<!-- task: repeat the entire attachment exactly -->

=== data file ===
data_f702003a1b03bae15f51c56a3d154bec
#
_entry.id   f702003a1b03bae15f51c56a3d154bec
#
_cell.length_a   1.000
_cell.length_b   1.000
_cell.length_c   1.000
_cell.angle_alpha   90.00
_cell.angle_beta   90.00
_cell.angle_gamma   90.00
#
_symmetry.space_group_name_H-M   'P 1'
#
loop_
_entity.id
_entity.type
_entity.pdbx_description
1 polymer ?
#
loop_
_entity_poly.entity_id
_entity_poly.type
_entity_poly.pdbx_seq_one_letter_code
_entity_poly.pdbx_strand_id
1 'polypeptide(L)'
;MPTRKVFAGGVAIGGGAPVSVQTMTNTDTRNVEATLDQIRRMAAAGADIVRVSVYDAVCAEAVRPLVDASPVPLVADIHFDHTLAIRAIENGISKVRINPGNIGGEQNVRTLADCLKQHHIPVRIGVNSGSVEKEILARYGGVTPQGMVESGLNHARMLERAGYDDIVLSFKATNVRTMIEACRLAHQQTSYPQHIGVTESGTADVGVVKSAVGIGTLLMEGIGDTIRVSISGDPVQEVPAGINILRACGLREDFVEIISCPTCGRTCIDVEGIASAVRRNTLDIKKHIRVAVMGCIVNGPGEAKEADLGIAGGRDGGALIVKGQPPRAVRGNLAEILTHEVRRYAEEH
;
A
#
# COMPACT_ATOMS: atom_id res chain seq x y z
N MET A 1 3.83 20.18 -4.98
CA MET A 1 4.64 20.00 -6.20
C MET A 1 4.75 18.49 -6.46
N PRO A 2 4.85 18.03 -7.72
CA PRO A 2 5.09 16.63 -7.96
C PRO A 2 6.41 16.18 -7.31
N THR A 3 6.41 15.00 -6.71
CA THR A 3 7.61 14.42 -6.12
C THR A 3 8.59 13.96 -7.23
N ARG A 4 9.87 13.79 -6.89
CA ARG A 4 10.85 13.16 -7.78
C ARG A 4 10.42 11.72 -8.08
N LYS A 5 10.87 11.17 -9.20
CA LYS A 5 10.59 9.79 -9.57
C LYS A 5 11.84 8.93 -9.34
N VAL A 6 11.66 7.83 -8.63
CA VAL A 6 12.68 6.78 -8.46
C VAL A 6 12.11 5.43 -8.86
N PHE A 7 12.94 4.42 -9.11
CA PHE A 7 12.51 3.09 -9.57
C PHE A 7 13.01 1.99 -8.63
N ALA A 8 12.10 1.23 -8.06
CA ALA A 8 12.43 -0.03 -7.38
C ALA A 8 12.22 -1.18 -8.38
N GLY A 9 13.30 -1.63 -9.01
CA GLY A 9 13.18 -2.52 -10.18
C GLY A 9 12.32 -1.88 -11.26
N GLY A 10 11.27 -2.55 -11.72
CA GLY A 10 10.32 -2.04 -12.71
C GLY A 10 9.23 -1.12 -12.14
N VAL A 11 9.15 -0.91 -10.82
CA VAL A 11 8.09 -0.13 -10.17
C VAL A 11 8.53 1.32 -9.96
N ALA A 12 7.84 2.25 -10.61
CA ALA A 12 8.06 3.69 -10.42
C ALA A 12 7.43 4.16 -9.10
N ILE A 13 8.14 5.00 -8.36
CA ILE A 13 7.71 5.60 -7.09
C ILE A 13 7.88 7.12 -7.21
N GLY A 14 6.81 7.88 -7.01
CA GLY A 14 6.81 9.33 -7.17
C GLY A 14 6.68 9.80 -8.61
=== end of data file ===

data_f702003a1b03bae15f51c56a3d154bec
#
_entry.id   f702003a1b03bae15f51c56a3d154bec
#
_cell.length_a   1.000
_cell.length_b   1.000
_cell.length_c   1.000
_cell.angle_alpha   90.00
_cell.angle_beta   90.00
_cell.angle_gamma   90.00
#
_symmetry.space_group_name_H-M   'P 1'
#
loop_
_entity.id
_entity.type
_entity.pdbx_description
1 polymer ?
#
loop_
_entity_poly.entity_id
_entity_poly.type
_entity_poly.pdbx_seq_one_letter_code
_entity_poly.pdbx_strand_id
1 'polypeptide(L)'
;MPTRKVFAGGVAIGGGAPVSVQTMTNTDTRNVEATLDQIRRMAAAGADIVRVSVYDAVCAEAVRPLVDASPVPLVADIHFDHTLAIRAIENGISKVRINPGNIGGEQNVRTLADCLKQHHIPVRIGVNSGSVEKEILARYGGVTPQGMVESGLNHARMLERAGYDDIVLSFKATNVRTMIEACRLAHQQTSYPQHIGVTESGTADVGVVKSAVGIGTLLMEGIGDTIRVSISGDPVQEVPAGINILRACGLREDFVEIISCPTCGRTCIDVEGIASAVRRNTLDIKKHIRVAVMGCIVNGPGEAKEADLGIAGGRDGGALIVKGQPPRAVRGNLAEILTHEVRRYAEEH
;
A
#
# COMPACT_ATOMS: atom_id res chain seq x y z
N MET A 1 3.83 20.18 -4.98
CA MET A 1 4.64 20.00 -6.20
C MET A 1 4.75 18.49 -6.46
N PRO A 2 4.85 18.03 -7.72
CA PRO A 2 5.09 16.63 -7.96
C PRO A 2 6.41 16.18 -7.31
N THR A 3 6.41 15.00 -6.71
CA THR A 3 7.61 14.42 -6.12
C THR A 3 8.59 13.96 -7.23
N ARG A 4 9.87 13.79 -6.89
CA ARG A 4 10.85 13.16 -7.78
C ARG A 4 10.42 11.72 -8.08
N LYS A 5 10.87 11.17 -9.20
CA LYS A 5 10.59 9.79 -9.57
C LYS A 5 11.84 8.93 -9.34
N VAL A 6 11.66 7.83 -8.63
CA VAL A 6 12.68 6.78 -8.46
C VAL A 6 12.11 5.43 -8.86
N PHE A 7 12.94 4.42 -9.11
CA PHE A 7 12.51 3.09 -9.57
C PHE A 7 13.01 1.99 -8.63
N ALA A 8 12.10 1.23 -8.06
CA ALA A 8 12.43 -0.03 -7.38
C ALA A 8 12.22 -1.18 -8.38
N GLY A 9 13.30 -1.63 -9.01
CA GLY A 9 13.18 -2.52 -10.18
C GLY A 9 12.32 -1.88 -11.26
N GLY A 10 11.27 -2.55 -11.72
CA GLY A 10 10.32 -2.04 -12.71
C GLY A 10 9.23 -1.12 -12.14
N VAL A 11 9.15 -0.91 -10.82
CA VAL A 11 8.09 -0.13 -10.17
C VAL A 11 8.53 1.32 -9.96
N ALA A 12 7.84 2.25 -10.61
CA ALA A 12 8.06 3.69 -10.42
C ALA A 12 7.43 4.16 -9.10
N ILE A 13 8.14 5.00 -8.36
CA ILE A 13 7.71 5.60 -7.09
C ILE A 13 7.88 7.12 -7.21
N GLY A 14 6.81 7.88 -7.01
CA GLY A 14 6.81 9.33 -7.17
C GLY A 14 6.68 9.80 -8.61